Degree Name

Doctor of Philosophy(Clinical Psychology)


Department of Psychology


How mental health services are delivered has changed significantly over the last two decades. World-wide, large custodial institutions are being dismantled in favour of the more humanistic communitybased care approach. Theoretically the transition has been smooth. Unfortunately in many instances this has not been the case in practice. Many reasons for the difficulty in implementing the community care model have put forward. The lack of resources and poor networking of the services that do exist, are the two most popular of these reasons. Very little attention has been paid to one of the most fundamental elements of these services, the mental health professional. With the advent of community-based care, the multidisciplinary team approach grew out of necessity. Clients had numerous problems that required the expertise of not just one or two professionals, but many. The meanings that the members of these professions attribute to their work with clients have not been studied. Nor have the commonality and differences in client construction between mental health professionals been addressed. I have used qualitative and quantitative techniques, specifically the Repertory Grid, an interview schedule and questionnaires, to describe how psychiatrists, psychologists and nurses make sense of what they do when they work with clients. The client constructions of these three mental health professions proved more similar than different. Some of the implications of this research for the delivery of mental health services and the training of professionals are discussed.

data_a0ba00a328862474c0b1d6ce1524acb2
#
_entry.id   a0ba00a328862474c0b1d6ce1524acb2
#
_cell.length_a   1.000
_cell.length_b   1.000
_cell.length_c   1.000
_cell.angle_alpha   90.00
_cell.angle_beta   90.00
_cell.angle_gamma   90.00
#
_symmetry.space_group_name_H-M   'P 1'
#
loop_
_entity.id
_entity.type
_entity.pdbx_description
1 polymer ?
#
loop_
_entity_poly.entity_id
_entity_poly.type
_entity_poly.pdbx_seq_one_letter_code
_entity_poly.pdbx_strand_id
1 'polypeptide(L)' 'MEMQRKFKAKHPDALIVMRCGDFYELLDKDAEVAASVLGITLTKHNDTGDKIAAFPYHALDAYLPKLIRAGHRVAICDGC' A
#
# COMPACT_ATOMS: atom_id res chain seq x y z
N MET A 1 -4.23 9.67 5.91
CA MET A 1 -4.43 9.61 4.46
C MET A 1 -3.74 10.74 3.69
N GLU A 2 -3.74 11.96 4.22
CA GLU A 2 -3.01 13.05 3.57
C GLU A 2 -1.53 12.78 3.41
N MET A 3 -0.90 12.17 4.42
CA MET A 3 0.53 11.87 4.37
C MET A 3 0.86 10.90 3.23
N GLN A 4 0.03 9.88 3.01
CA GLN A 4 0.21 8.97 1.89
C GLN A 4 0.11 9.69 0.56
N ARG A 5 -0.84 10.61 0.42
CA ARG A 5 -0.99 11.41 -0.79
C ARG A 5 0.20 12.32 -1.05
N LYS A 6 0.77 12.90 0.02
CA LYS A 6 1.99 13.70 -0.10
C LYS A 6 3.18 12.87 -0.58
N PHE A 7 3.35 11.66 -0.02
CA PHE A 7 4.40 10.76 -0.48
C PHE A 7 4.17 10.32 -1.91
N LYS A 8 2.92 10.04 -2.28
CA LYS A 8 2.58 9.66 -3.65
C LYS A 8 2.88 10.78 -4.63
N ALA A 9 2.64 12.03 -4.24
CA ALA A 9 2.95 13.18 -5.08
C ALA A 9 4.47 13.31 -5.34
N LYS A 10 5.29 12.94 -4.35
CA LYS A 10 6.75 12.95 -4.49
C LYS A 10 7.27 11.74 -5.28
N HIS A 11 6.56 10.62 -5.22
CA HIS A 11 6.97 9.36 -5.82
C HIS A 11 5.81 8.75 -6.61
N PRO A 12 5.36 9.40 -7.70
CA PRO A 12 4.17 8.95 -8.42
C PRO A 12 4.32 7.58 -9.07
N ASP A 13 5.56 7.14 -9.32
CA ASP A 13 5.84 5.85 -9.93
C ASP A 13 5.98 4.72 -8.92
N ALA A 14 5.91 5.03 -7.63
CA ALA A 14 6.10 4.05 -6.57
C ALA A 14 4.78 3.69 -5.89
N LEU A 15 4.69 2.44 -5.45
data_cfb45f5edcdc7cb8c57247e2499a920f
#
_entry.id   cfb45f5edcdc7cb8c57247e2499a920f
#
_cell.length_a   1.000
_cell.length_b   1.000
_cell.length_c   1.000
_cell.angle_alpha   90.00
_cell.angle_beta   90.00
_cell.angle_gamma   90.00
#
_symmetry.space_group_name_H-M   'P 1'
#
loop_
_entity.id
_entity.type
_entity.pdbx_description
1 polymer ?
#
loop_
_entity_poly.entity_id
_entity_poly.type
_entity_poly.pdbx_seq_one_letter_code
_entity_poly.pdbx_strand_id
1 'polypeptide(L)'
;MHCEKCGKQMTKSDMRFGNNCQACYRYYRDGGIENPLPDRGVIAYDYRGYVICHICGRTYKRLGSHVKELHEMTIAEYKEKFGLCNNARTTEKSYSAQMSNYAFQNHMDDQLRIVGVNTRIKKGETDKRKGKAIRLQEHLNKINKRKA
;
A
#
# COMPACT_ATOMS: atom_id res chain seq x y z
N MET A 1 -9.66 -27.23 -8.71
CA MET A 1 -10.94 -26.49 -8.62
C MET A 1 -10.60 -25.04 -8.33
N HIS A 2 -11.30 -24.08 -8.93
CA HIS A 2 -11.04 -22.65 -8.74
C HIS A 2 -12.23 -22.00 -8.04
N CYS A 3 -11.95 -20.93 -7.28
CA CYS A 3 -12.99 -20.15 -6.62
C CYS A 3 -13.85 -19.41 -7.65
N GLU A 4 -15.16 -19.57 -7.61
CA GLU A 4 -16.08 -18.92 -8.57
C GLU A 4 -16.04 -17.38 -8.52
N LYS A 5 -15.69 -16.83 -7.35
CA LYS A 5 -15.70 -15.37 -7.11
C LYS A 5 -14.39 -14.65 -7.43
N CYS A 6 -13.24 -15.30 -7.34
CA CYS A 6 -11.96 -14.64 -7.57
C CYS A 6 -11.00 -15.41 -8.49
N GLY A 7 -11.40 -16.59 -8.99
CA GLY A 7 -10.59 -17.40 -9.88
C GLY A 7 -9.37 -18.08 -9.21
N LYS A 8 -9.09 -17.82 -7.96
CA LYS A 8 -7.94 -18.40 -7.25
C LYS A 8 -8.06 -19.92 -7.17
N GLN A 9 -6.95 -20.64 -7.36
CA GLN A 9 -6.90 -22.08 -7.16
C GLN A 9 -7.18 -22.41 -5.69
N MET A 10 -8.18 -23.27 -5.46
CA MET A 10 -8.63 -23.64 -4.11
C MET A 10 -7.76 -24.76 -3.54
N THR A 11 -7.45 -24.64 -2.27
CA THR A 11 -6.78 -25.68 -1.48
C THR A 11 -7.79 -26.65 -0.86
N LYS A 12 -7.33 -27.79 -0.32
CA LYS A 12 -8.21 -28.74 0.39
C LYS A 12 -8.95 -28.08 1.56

Unless otherwise indicated, the views expressed in this thesis are those of the author and do not necessarily represent the views of the University of Wollongong.